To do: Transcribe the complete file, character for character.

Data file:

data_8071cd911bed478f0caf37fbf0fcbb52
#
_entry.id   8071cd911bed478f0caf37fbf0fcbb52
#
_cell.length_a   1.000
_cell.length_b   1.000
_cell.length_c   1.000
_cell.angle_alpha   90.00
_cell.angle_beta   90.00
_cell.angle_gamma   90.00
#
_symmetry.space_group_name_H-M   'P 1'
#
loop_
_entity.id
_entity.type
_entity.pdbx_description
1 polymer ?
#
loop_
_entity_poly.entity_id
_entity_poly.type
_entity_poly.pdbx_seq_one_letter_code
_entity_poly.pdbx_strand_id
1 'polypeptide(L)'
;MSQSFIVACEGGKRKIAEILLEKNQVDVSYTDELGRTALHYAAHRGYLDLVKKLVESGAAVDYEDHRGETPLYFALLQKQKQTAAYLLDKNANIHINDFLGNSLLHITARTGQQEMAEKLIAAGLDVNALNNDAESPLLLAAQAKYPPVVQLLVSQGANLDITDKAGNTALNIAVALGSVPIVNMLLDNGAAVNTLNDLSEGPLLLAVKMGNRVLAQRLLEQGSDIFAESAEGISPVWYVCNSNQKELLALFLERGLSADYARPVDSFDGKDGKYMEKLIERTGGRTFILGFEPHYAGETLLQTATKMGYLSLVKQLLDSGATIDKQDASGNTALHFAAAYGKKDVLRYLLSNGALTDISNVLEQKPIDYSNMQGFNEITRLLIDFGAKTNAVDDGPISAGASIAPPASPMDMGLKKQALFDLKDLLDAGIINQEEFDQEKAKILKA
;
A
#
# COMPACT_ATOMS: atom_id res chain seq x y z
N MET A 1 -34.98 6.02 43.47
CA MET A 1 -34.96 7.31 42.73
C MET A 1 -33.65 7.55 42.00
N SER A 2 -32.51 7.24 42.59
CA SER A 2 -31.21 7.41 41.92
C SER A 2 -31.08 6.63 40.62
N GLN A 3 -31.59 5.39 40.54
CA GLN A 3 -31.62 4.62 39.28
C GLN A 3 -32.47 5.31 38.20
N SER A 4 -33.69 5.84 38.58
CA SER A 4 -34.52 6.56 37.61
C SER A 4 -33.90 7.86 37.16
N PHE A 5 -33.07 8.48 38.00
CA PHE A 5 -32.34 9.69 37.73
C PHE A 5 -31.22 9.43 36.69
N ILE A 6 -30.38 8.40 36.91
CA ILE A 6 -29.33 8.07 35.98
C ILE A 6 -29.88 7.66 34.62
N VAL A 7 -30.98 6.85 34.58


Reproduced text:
data_8071cd911bed478f0caf37fbf0fcbb52
#
_entry.id   8071cd911bed478f0caf37fbf0fcbb52
#
_cell.length_a   1.000
_cell.length_b   1.000
_cell.length_c   1.000
_cell.angle_alpha   90.00
_cell.angle_beta   90.00
_cell.angle_gamma   90.00
#
_symmetry.space_group_name_H-M   'P 1'
#
loop_
_entity.id
_entity.type
_entity.pdbx_description
1 polymer ?
#
loop_
_entity_poly.entity_id
_entity_poly.type
_entity_poly.pdbx_seq_one_letter_code
_entity_poly.pdbx_strand_id
1 'polypeptide(L)'
;MSQSFIVACEGGKRKIAEILLEKNQVDVSYTDELGRTALHYAAHRGYLDLVKKLVESGAAVDYEDHRGETPLYFALLQKQKQTAAYLLDKNANIHINDFLGNSLLHITARTGQQEMAEKLIAAGLDVNALNNDAESPLLLAAQAKYPPVVQLLVSQGANLDITDKAGNTALNIAVALGSVPIVNMLLDNGAAVNTLNDLSEGPLLLAVKMGNRVLAQRLLEQGSDIFAESAEGISPVWYVCNSNQKELLALFLERGLSADYARPVDSFDGKDGKYMEKLIERTGGRTFILGFEPHYAGETLLQTATKMGYLSLVKQLLDSGATIDKQDASGNTALHFAAAYGKKDVLRYLLSNGALTDISNVLEQKPIDYSNMQGFNEITRLLIDFGAKTNAVDDGPISAGASIAPPASPMDMGLKKQALFDLKDLLDAGIINQEEFDQEKAKILKA
;
A
#
# COMPACT_ATOMS: atom_id res chain seq x y z
N MET A 1 -34.98 6.02 43.47
CA MET A 1 -34.96 7.31 42.73
C MET A 1 -33.65 7.55 42.00
N SER A 2 -32.51 7.24 42.59
CA SER A 2 -31.21 7.41 41.92
C SER A 2 -31.08 6.63 40.62
N GLN A 3 -31.59 5.39 40.54
CA GLN A 3 -31.62 4.62 39.28
C GLN A 3 -32.47 5.31 38.20
N SER A 4 -33.69 5.84 38.58
CA SER A 4 -34.52 6.56 37.61
C SER A 4 -33.90 7.86 37.16
N PHE A 5 -33.07 8.48 38.00
CA PHE A 5 -32.34 9.69 37.73
C PHE A 5 -31.22 9.43 36.69
N ILE A 6 -30.38 8.40 36.91
CA ILE A 6 -29.33 8.07 35.98
C ILE A 6 -29.88 7.66 34.62
N VAL A 7 -30.98 6.85 34.58